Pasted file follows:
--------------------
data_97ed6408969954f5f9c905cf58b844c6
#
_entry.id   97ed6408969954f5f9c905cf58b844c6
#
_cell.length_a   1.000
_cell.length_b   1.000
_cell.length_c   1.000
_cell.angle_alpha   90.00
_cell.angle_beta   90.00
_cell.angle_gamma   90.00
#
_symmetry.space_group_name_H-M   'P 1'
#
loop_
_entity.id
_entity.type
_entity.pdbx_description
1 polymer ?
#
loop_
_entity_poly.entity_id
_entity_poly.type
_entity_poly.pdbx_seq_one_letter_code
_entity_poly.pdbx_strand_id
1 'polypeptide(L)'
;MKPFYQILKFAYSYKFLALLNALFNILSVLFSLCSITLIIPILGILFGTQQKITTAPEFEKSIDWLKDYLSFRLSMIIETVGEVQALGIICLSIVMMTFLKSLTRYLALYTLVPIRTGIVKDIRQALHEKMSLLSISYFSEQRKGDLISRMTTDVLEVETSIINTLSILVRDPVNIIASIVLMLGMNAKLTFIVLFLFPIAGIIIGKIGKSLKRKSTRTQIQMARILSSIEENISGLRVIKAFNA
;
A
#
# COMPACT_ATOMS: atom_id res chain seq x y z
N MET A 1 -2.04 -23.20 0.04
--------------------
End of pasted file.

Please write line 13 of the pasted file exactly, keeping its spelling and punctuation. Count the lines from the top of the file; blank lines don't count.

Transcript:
#